> > "refine" in some utility class:
> 
> This has the downside of having to handle the different cases in
> very place we use them. For instance, the ODE solver's state event
> detection would have to check whether it is a bracketing solver, and
> if not, use the refine method. Other uses would get a duplication of
> that block of code.

[I haven't looked at the ODE part of CM yet, so my comment here might be
completely off base.]
It seems that the ODE routines need a bracketing solver where you can
specify the location of the root. If this is so, it looks like it is
_inside_ the ODE code that it must be made sure that solution is the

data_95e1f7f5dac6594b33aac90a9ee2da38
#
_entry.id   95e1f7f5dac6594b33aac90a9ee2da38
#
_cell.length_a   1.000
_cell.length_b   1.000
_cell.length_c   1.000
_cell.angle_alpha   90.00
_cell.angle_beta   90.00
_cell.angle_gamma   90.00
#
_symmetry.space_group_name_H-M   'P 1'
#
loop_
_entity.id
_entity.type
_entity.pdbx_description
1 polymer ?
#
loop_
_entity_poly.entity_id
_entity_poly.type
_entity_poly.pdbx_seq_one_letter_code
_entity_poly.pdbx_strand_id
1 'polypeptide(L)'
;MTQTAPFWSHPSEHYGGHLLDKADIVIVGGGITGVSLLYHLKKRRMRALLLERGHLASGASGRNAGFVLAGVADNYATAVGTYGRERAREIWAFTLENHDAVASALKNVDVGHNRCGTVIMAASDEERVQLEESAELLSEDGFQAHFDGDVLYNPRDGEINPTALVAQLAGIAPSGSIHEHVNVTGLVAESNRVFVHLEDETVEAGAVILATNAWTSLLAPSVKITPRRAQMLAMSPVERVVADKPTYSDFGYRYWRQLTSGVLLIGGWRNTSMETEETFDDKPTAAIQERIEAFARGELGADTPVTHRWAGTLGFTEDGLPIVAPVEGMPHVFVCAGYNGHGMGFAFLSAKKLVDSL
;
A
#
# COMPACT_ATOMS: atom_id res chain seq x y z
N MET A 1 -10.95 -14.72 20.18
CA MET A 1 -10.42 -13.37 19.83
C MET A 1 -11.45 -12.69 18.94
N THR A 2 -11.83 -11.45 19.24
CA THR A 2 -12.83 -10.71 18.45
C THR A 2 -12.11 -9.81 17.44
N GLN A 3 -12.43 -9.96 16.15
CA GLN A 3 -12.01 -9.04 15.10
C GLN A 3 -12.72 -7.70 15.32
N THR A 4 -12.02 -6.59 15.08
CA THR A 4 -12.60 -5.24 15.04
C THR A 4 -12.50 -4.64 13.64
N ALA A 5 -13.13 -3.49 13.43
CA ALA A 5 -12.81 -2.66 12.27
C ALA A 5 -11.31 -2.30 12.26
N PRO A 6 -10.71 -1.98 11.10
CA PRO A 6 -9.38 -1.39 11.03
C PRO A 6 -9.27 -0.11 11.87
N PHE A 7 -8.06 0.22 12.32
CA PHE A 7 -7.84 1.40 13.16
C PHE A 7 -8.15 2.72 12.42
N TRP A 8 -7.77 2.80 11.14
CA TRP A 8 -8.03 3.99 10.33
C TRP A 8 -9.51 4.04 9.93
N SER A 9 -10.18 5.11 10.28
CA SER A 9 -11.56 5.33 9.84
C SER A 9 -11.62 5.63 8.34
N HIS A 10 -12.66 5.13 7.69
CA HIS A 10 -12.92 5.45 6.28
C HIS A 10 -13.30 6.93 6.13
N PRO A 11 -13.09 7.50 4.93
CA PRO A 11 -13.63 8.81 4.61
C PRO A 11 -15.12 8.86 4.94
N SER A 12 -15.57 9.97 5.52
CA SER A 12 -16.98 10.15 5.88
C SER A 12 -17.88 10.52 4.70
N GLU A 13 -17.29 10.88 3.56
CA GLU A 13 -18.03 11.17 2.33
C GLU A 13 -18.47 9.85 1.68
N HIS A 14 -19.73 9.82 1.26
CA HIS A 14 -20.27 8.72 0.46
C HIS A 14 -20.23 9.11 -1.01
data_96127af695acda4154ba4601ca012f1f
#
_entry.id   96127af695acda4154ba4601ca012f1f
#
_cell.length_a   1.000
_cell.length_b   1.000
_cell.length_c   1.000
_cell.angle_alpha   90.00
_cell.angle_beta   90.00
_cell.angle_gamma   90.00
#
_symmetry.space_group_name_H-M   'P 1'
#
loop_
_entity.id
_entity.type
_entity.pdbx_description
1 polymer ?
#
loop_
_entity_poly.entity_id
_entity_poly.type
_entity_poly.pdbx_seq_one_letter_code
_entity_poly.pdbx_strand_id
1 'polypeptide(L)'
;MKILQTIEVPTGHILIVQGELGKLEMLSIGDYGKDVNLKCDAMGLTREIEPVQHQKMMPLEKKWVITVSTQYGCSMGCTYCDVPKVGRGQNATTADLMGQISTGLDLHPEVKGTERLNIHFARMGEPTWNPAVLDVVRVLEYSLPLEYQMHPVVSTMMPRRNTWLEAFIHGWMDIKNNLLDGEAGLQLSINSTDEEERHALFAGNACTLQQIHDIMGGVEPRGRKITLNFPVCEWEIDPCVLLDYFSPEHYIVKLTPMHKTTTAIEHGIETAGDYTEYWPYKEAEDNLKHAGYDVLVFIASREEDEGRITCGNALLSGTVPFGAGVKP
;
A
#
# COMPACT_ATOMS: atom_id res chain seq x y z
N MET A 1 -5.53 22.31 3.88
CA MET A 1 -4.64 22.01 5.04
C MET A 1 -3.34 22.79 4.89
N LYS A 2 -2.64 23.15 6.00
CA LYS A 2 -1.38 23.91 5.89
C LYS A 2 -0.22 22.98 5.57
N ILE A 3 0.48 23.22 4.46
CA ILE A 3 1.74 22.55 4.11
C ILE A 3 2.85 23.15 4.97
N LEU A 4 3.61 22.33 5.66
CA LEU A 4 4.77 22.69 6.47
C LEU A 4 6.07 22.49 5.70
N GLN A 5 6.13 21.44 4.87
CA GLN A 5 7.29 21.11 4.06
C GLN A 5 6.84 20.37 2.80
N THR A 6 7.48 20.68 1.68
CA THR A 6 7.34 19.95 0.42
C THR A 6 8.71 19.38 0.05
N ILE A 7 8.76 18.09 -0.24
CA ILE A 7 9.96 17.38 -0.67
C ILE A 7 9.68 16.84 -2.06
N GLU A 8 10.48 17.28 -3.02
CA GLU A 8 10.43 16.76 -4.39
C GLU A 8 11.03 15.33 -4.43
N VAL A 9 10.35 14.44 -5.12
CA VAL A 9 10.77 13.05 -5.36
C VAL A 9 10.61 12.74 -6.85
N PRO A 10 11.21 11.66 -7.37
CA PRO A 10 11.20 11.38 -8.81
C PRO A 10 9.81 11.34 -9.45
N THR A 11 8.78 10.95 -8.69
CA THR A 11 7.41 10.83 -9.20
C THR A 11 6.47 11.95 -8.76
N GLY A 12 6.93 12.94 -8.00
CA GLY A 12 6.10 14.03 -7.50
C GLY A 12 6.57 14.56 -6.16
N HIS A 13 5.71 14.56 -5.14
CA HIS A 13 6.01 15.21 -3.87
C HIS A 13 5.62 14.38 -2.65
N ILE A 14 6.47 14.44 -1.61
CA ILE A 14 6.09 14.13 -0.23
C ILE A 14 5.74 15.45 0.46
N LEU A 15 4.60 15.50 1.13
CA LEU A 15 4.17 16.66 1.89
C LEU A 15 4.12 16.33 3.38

correct one, and if not, "refine" it ("LEFT" or "RIGHT" according to the
needs of the procedure.
Even safer would be to only allow a "BracketingSolver" to be passed to the
ODE code. Why bother allowing an algorithm that do not guarantee the needs
of the ODE routines?

> > In principle, you are right.
> > But in practice, we'd add an efficiency penalty to the algorithm by
> > checking for unused arguments instead of simply ignoring them and
> > assuming that the user knows what he does.
> 
> I think we should make sure that if an argument can syntactically be
> provided, that it should be taken into account. If it can't be taken
> into account, an exception should be thrown, or the method should
> not have an overload with that argument. So, non-bracketed solvers
> should either:
>  - not have an overload to specify the allowed solutions
>  - have the overload and implement the desired behavior (fallback